One and Inseparable
Oh they were rascals those two. No sooner could they walk then they were out racing tricycles. Remember them? They’d come barreling down that hill on Elm Street hell bent for leather … and … Pete it was. Always Pete. He was forever charging after one thing or another never troubled himself with the concept of brakes. Only thing preventing that child from flying straight into the Pacific was Isaac Ferguson’s crabapple tree. If he crashed into that poor tree once he crashed into it forty times and every time George’d pick him up, put him back in the saddle and off they’d skedaddle before that old grouch could get off his couch. One of the wonders of the world that is. How that boy Pete lived long enough to sprout gray hair.
Come summer they wouldn’t stay inside for a minute. Slept out on the porch every night. Every day they’d be hunting crayfish, swinging on a rope over the creek and dropping straight into it … rain or shine, teasing snapping turtles, exploring haunted houses. They used to go digging around that old dump. That, as I recollect, was about the time George started collecting old bottles. He was always a shade, just a shade mind, towards the thoughtful side. They’d come back with the most outlandish stories … some old lost colony, a missing princess, an abandoned mine … Lord knows what, all based on a couple of dried up old shoes and a broken dinner plate still covered with egg. They’d play for hours and hours on that old pile of logs at the end of the street. One day it’d be a fort the next day it’d be a ship, day after that a wagon train. Ran barefoot all summer long. Hot tar, sharp rocks, broken glass, nothing slowed those two down.
School couldn’t corral them either. Neither of them had the mind to cram their heads with a bunch of dusty old book learning. Guess they feared it’d crowd out the space for their imaginations. Nope, they drifted through school. They daydreamed through school and whenever they figured they could get away with it they’d skip school altogether. He may not have the education, George’s mother used to say, but he got the smarts and he got the temperament. He’ll be fine. Only thing George got out of high school was music. Swing was his thing. Laid back and loose. That’s when he started to refine that easy going way of his.
Teenager Pete, on the other hand, wound himself up tighter’n a spring. He’d got a bee in his bonnet from somewhere about the rights and wrongs of the world and, well, Pete being Pete, he’d set himself off in several directions at once protecting rights and attacking wrongs. He became the protector of the persecuted, the defender of the downtrodden, the bodyguard of the bullied. Got himself into more scraps with more bullies than any six people you can think of. Never cared about the odds. He’d take on a dozen as quickly as he’d take on one. Got himself backed into a corner time and time and time again, but George would save him. Every time George would save him. George had this gentle way. That boy … I swear … could untwist a tornado just by talking to it.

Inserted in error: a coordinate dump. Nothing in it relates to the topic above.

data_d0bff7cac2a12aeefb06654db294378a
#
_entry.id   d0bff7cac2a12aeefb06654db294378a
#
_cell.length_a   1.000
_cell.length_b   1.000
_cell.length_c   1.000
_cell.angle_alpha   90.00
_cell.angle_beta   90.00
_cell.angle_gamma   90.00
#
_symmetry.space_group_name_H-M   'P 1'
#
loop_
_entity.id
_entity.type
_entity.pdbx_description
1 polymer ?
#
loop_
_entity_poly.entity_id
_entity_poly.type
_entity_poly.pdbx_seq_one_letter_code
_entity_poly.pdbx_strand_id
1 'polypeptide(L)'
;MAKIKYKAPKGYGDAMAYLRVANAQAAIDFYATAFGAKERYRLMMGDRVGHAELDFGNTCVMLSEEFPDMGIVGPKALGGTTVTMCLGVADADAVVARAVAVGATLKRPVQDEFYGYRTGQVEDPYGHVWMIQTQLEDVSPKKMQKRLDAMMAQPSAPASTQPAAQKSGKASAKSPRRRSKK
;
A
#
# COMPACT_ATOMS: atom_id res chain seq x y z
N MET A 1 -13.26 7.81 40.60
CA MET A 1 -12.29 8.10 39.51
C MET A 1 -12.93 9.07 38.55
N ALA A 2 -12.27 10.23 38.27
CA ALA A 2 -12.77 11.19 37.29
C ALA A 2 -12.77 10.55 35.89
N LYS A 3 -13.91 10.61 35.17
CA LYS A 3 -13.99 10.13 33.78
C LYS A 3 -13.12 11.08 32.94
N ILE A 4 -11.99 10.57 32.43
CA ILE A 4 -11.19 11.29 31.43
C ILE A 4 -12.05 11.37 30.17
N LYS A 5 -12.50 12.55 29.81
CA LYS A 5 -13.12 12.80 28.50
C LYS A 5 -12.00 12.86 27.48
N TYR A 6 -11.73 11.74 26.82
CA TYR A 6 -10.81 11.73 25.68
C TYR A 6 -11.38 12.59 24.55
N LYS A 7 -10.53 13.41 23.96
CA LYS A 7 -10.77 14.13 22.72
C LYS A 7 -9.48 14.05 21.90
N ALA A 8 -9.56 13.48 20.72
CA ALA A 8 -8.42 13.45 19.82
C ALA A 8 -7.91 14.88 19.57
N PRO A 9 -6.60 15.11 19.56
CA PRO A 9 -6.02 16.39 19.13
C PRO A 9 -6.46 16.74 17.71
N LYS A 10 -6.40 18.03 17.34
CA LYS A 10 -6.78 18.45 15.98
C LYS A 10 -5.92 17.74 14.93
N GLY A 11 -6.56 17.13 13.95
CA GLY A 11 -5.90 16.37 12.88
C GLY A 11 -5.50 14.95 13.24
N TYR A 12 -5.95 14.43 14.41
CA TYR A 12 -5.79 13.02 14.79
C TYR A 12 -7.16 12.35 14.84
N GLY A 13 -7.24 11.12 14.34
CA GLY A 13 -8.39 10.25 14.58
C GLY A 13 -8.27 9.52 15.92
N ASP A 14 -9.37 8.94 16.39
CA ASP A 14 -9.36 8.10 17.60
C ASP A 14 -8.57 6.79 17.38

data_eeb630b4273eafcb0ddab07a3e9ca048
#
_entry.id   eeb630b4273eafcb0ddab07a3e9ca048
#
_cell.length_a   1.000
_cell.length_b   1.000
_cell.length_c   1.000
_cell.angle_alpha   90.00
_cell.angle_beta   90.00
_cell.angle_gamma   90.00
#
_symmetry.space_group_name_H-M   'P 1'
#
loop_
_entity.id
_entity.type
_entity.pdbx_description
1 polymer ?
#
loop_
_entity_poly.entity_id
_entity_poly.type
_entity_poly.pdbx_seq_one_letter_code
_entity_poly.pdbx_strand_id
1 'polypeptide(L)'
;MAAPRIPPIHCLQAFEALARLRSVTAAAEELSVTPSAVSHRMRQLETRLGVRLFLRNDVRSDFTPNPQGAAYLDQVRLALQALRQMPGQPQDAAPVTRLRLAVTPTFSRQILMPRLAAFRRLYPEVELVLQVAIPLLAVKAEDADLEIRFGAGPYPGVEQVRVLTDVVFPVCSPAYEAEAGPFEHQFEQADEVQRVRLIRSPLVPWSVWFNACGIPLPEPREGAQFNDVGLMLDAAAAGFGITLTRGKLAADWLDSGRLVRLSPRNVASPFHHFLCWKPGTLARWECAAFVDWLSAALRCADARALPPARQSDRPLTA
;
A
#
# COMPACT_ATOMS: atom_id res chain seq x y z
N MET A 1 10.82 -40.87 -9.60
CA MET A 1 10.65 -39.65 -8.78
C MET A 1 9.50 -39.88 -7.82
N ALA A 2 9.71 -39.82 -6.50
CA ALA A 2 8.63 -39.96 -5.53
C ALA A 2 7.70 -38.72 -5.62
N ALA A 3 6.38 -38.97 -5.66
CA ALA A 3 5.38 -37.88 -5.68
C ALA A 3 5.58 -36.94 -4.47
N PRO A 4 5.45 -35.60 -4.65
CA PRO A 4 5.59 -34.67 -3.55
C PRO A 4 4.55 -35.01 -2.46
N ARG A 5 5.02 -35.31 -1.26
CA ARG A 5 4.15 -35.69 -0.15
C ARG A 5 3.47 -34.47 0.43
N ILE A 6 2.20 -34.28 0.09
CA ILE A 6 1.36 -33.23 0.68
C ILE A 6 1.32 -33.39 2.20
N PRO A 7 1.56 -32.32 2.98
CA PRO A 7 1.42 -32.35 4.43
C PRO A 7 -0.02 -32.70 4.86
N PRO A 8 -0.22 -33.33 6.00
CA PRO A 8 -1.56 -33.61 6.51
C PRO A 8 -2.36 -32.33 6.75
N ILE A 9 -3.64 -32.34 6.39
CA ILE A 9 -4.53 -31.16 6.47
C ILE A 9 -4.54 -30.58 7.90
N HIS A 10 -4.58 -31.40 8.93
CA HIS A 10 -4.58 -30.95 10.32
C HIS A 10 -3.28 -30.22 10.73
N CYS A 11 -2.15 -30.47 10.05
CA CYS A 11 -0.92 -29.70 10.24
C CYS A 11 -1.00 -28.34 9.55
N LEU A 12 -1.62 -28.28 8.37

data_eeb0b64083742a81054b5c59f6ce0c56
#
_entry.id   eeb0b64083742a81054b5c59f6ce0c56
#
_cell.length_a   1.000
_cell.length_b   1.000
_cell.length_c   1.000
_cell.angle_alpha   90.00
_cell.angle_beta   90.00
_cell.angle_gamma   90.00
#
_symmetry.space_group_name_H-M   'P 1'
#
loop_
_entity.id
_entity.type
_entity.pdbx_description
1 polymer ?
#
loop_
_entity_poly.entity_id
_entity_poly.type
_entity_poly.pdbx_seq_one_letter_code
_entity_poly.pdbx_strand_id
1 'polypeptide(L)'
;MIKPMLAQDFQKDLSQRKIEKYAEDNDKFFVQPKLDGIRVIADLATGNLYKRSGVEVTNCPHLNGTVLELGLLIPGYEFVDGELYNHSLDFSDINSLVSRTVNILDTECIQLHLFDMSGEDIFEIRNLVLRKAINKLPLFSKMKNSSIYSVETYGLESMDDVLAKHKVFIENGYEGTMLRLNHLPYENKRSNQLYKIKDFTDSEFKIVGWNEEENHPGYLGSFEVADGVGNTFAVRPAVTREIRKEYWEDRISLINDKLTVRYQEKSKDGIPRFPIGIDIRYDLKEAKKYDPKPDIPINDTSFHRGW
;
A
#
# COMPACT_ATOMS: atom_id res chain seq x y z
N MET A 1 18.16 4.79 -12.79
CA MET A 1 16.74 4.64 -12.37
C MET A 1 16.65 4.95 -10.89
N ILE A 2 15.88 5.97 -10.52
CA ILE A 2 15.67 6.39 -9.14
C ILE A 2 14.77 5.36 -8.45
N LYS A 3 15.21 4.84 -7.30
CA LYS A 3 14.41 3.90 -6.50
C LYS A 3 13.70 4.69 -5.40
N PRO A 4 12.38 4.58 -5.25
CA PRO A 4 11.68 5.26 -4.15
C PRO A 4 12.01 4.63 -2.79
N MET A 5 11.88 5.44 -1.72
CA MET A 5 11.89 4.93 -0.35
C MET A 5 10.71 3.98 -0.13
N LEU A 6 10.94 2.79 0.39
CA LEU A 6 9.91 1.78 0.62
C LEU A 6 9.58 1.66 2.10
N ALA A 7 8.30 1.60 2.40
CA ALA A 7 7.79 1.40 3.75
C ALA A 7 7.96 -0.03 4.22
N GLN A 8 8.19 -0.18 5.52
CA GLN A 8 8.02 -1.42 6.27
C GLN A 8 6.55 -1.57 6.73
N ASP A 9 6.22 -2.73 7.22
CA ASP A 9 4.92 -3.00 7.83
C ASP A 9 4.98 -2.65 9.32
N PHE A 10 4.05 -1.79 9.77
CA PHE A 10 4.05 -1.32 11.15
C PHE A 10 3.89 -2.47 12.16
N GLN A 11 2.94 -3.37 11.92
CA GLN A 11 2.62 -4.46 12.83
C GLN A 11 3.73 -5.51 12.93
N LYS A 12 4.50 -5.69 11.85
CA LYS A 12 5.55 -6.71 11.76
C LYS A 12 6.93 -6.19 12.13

Come the war they both joined up. Pearl Harbor came the December of their senior year. Pete wanted to drop out and join up straight away, but the Marines said to come back when they had diplomas. So they waited. George much easier than Pete. Day after graduation they marched down to the recruiting center and joined up … and that’s when the real world hit ‘em hard for the very first time, right between the eyes. Marines told them they couldn’t serve together. George was the wrong color. You know, up until that time I don’t reckon it ever occurred to either of them that one of them was black and one of them was white. Far as they were concerned one was George and the other was Pete. That was it. Well … there was nothing they could do. They’d already signed up. So they marched off their separate ways. First time those two had been apart since before their tricycle days. They kept in touch though and, as the story goes, managed to get back together.
Well, you know George. Like his mother says, he got the smarts and he got the style. Managed to talk himself into what they called a ammunition supply company. Thing about ammunition supply it has to be right up there. Right on the front line. So whether the Marines wanted it or not George got himself right up alongside the combat units. Iwo Jima it was and damned if Pete wasn’t in the main invasion force. That’s where they reconnected. Now neither of them’ll go into any detail about Iwo, but they will say that’s where they swore nobody’d ever split them up again and anyone who tried would have hell to pay … from Pete anyways. George’d smile his way out of it.
So they came back home. By this time George was so deep into music, I mean seriously deep, but he never could cotton on to all the fussing, fighting, drinking and drugs that seems to collect around jazz clubs. So he gets himself the idea to start up a church, the Free Church of Mind, Rhythm and Soul. There’s just enough religion in it to keep the rowdy crowd and the taxman at arm’s length, but it’s a jazz club, sure as I’m sitting here, it’s a jazz club. Pete? Well, Pete’s still charging into the slings and arrows of an unjust society and George is always there to help him back up on his horse whenever he gets himself knocked off.